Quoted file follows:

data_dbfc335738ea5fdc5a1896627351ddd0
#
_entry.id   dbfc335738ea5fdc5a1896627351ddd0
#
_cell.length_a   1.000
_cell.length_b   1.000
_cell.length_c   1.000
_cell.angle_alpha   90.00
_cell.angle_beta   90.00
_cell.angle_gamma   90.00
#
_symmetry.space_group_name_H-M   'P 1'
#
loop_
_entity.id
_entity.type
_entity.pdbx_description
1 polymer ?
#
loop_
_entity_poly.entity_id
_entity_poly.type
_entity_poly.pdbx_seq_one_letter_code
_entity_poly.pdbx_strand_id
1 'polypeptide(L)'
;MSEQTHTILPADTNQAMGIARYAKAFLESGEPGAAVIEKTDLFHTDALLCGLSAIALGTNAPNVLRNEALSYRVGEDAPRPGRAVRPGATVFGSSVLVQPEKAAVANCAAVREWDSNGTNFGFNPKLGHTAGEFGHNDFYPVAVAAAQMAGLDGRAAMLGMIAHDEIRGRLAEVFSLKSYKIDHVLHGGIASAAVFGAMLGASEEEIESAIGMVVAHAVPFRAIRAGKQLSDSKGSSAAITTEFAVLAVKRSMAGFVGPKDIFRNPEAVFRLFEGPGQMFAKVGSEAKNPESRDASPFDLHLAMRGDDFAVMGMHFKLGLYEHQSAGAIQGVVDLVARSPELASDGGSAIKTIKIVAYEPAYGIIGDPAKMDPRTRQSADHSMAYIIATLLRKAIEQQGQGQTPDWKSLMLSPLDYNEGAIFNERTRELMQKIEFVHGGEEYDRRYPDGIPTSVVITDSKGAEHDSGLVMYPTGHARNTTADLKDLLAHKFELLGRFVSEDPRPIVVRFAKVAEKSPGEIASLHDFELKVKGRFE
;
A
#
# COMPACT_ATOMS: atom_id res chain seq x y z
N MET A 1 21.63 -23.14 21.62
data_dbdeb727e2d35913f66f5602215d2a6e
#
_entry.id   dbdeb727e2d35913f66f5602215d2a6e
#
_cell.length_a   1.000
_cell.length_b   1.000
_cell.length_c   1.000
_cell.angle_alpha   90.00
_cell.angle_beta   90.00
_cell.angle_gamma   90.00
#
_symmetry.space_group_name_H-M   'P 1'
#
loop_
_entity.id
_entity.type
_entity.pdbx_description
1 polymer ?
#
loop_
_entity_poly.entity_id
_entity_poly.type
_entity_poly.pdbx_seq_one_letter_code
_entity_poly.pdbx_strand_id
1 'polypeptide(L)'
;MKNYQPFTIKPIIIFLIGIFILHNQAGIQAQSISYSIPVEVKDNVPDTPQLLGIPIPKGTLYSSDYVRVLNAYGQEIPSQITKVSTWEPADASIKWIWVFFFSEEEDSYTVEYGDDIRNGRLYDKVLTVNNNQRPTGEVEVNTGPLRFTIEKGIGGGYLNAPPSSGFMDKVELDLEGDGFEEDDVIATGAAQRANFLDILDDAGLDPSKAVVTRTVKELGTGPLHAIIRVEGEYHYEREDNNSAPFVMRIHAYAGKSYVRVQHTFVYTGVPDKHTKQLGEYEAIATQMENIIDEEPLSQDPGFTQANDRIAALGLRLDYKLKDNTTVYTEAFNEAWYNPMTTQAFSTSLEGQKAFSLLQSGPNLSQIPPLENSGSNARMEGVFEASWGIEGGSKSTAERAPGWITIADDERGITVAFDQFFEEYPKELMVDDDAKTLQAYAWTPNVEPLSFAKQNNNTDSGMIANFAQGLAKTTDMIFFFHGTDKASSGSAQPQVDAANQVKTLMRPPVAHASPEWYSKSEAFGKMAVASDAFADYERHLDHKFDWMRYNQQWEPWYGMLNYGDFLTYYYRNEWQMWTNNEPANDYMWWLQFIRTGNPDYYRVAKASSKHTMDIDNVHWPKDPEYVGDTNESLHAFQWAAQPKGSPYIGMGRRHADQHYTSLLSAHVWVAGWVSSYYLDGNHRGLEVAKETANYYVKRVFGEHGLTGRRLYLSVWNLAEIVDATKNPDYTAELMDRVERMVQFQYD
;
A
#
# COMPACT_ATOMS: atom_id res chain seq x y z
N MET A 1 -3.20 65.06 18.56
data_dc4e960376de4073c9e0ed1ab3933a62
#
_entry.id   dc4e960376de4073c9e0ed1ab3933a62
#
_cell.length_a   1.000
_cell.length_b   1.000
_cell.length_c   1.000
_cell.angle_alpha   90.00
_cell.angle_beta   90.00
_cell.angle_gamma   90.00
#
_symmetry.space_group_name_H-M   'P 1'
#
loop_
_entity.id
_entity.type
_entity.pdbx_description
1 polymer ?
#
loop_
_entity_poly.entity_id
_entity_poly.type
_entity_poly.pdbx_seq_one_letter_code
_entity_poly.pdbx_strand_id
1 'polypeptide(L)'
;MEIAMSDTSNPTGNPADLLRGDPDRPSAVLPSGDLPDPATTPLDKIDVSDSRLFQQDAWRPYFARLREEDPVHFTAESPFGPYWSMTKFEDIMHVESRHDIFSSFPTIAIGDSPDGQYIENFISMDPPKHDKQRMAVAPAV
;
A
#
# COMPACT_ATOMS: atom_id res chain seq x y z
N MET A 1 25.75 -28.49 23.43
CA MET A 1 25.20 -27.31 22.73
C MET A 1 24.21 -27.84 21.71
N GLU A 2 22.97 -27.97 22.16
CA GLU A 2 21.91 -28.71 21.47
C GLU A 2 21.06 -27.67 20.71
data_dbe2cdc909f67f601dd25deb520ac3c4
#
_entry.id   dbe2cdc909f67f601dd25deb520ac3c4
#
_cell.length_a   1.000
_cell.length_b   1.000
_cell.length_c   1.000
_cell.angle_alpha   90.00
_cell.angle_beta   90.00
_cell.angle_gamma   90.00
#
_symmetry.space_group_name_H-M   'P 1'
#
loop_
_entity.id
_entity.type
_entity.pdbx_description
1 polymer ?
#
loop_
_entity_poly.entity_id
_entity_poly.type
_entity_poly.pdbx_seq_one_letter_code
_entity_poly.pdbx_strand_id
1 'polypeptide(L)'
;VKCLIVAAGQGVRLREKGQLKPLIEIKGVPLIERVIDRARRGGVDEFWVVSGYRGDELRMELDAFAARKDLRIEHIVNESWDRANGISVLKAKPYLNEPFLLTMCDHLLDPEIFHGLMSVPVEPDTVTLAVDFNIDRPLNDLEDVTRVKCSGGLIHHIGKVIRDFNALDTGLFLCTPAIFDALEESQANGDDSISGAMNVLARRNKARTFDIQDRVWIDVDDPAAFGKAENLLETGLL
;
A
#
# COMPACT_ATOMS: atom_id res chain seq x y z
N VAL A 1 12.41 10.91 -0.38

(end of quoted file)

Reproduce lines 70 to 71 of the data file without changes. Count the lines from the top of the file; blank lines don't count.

_cell.angle_alpha   90.00
_cell.angle_beta   90.00